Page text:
Henri van Breda’s court stress
As he stands trial for the murder of his family, Henri van Breda hasn’t given much away. We asked experts how he might be coping
DAY after day he sits in court, staring ahead poker-faced. His expression gives little away but as he listens to proceedings he fidgets with a silver ring, rolling it over and over. When he sees photographs of his brother’s mutilated body in a pool of blood in the bedroom they once shared, the ring moves faster.
And when pictures are shown of his mother with her head cut open, lying in the passage of his former family home, the piece of jewellery almost takes on a life of its own, whirling faster and faster between his fingers.
This ring is practically the only sign of emotion Henri van Breda has betrayed in the long weeks of his murder trial.
Is he worried Judge Siraj Desai will find him guilty?
Or does he believe that when all the evidence is weighed up the court will believe his version of events: that on the morning of 27 January 2015 someone entered their home on the De Zalze estate outside Stellenbosch and axed his father, Martin (54), mother, Teresa (55), and broth- er, Rudi (22), to death?
From his expression, which is unreadable as stone, it’s impossible to say.
Henri (22) and his sister, Marli, were the only two survivors of the massacre. Marli, who was 16 at the time, was also attacked and is unable to testify as a result of the retrograde amnesia she still suffers.
So all the court has to go on is the testimony of the accused and the experts who’ve been brought in to examine the forensic evidence for telltale clues.
For weeks witnesses have offered their take – yet while Henri looks impassively on it’s fair to say the proceedings in the high court in Cape Town have taken their toll.
The dark circles under his eyes are now more pronounced than ever and he’s put on a fair amount of weight.
Yet throughout the trial his body language seldom reveals any clue as to what might be going on in his head.
When photos of his murdered family members and the gruesome house of horrors are handed out in court, Henri pages through them as if looking through a storybook.
Only at one point does he lose a semblance of control – as he stares at the bloodied axe and the knife used to kill his family the ring he’s been rolling suddenly slips from his fingers.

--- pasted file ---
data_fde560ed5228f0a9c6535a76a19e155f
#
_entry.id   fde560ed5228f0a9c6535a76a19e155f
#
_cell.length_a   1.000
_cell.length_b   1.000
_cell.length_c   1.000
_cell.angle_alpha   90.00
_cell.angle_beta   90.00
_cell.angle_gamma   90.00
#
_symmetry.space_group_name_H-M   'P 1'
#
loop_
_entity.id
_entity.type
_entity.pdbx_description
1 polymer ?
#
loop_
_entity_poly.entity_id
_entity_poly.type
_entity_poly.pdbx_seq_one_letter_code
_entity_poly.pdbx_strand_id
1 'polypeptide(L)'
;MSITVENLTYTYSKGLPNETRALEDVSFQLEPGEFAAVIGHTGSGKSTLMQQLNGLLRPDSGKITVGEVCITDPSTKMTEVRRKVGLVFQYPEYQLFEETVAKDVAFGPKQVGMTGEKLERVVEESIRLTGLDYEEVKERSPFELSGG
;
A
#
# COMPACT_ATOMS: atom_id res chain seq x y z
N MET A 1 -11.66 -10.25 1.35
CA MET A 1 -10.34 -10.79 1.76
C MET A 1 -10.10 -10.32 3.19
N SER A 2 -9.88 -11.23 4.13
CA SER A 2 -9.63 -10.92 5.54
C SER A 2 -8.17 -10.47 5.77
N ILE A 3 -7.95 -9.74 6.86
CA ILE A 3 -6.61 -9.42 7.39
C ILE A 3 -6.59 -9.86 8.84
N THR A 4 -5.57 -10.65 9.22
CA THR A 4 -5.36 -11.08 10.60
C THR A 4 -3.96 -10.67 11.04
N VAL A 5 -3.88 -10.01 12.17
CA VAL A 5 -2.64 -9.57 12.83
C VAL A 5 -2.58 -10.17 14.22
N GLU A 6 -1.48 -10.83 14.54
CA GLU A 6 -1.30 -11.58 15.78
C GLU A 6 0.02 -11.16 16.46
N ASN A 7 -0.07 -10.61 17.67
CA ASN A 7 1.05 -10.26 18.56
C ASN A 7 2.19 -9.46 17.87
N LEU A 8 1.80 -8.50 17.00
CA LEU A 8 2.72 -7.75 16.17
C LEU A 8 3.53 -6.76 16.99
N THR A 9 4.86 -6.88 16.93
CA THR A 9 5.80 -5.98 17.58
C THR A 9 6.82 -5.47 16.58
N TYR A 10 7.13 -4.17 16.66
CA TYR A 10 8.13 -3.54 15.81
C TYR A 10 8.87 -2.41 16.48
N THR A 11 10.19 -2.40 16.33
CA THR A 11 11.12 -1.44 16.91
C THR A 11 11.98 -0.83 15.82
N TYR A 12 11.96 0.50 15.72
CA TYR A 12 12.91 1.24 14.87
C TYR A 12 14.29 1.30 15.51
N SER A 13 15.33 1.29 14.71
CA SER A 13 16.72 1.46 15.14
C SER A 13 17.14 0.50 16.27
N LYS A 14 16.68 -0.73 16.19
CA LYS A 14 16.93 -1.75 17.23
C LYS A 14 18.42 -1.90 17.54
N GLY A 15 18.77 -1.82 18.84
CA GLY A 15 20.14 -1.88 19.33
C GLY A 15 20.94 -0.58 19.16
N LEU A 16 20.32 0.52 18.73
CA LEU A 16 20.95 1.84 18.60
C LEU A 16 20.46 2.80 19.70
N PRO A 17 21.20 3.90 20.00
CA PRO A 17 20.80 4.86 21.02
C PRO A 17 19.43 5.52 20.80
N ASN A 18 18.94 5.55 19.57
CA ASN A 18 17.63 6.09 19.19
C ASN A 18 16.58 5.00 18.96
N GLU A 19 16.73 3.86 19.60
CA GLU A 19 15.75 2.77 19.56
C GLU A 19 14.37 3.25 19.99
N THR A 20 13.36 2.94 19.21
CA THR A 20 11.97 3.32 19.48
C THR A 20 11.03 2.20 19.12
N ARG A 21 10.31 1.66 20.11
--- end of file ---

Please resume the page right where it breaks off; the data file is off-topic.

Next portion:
The tinkling sound as it hits the wooden floor resonates in the court and can be heard even in the back of the gallery.
His legal representative, advocate Pieter Botha, stops talking and in the hush of the courtroom you can hear the
ring rolling until it hits something and comes to a halt.
Botha turns and looks over his spectacles to meet his client’s gaze. Henri smiles slightly and bends down, feeling under the bench for his ring. He puts it back on and returns his attention to the photos lying in front of him.
ON DAY 38 of the trial, before taking his usual place in the dock, Henri turns to greet an unknown man in the public gallery with a smile. “I’ve known Henri since he was little when they lived in Pretoria, when his mother and father worked in property. That was before the family moved to Australia,” the grey-haired man tells us later during the lunch break.
He doesn’t want to disclose his name because it’s not his place to speak, he says. But he totally stands behind Henri and believes in his innocence.
The man describes Henri’s childhood as happy and says that under the circumstances things have been going well in court.
“Yes, he struggles to sleep at night but he stands strong and is trying to stay positive. He believes that his innocence will be proven.”
The man says Henri’s girlfriend, Daniellé Janse van Rensburg (21), whom he met at chef school in Cape Town, has been a pillar of strength.
“She’s a wonderful, soft-hearted girl. She offers him so much support.”
A day later in court you can notice a subtle change in Henri. He seems to be sitting up a bit straighter in the dock and listening more attentively.
As he does so he makes notes on the paper in front of him. Sometimes he even greets a few of the regular courtroom photographers before they start taking his picture. What’s changed? His legal team is fighting back. The state has closed its case against him and now it’s his team’s turn to present his version of what took place on that fateful night.
Henri maintains there was a hit on his family and hopes the court sees it that way, the man outside the court says.
“Hope,” he adds. “That’s all Henri has at this stage.”
HENRI AT COURT